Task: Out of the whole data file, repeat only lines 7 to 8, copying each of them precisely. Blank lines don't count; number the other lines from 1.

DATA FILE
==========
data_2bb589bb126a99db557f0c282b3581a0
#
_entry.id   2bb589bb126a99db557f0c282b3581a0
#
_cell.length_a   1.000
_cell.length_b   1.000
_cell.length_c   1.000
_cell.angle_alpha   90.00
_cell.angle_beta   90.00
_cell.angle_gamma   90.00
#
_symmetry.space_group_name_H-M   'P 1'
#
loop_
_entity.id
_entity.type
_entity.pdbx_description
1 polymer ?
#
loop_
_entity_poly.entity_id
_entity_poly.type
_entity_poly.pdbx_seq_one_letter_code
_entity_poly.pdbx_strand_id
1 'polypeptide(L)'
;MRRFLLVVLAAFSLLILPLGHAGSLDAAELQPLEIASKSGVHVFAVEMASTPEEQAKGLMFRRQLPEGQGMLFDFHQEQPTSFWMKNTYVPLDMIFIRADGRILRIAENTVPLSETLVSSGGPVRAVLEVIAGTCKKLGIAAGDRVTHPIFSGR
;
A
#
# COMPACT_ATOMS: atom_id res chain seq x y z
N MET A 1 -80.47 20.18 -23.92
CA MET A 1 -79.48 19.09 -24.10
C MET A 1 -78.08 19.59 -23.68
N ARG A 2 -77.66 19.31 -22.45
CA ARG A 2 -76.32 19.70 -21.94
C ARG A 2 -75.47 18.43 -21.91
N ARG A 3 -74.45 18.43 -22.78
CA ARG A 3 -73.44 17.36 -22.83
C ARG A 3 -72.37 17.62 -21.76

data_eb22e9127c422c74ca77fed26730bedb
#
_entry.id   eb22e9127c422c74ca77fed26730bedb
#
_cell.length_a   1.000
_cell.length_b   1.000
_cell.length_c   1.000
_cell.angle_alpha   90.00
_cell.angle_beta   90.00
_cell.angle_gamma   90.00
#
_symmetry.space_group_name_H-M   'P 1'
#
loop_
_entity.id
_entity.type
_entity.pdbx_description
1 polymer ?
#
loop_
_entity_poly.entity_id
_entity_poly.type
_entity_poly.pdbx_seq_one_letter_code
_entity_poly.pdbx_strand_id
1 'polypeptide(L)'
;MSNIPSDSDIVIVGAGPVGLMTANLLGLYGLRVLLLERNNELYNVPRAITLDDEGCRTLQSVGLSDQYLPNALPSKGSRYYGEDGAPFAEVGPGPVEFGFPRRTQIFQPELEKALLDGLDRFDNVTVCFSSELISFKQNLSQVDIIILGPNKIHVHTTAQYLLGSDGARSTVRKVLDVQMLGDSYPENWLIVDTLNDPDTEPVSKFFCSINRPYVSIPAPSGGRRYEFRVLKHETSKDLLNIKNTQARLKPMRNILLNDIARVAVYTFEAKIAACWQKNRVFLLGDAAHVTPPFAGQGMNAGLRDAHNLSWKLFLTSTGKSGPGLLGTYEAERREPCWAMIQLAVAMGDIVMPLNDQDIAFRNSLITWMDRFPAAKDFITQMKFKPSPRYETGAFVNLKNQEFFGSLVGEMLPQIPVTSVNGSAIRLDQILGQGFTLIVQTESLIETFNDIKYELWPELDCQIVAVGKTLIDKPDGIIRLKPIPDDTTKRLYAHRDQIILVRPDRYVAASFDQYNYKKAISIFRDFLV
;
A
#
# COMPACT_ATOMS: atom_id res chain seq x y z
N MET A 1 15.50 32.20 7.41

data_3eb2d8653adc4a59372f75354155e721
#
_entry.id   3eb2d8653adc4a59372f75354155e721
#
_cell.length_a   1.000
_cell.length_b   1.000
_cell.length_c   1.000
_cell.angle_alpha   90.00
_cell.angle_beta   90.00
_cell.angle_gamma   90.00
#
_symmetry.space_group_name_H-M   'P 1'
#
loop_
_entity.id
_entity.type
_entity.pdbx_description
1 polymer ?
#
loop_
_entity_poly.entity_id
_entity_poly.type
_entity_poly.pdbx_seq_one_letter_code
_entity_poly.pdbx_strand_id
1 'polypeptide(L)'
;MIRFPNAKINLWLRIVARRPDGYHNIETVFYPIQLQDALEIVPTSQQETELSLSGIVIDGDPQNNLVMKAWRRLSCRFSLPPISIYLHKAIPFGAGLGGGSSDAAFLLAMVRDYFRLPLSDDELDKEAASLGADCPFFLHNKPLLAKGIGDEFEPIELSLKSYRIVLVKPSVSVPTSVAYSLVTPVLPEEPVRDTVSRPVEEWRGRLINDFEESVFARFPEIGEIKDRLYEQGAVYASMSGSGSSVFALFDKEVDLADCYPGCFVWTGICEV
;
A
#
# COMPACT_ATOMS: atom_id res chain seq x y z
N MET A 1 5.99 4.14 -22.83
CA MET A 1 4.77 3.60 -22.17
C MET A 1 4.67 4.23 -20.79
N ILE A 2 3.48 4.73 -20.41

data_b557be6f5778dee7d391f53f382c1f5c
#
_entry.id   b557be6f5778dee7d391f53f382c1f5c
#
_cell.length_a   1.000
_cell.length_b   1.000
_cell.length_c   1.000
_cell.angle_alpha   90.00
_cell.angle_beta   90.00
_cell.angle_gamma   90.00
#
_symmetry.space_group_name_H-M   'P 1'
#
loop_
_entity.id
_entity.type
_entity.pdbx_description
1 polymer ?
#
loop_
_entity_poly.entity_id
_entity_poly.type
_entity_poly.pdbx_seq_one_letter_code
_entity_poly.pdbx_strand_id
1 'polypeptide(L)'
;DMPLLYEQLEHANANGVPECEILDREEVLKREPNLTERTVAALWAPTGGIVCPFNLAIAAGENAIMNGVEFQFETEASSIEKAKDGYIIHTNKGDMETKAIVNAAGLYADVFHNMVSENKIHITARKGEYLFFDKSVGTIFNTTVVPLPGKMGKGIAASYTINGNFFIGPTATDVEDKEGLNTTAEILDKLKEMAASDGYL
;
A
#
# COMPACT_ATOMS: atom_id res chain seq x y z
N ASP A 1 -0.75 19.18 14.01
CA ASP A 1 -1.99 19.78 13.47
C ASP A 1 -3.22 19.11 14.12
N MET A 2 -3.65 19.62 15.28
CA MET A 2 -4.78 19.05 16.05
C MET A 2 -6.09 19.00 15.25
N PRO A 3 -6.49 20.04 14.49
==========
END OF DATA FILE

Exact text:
_cell.length_c   1.000
_cell.angle_alpha   90.00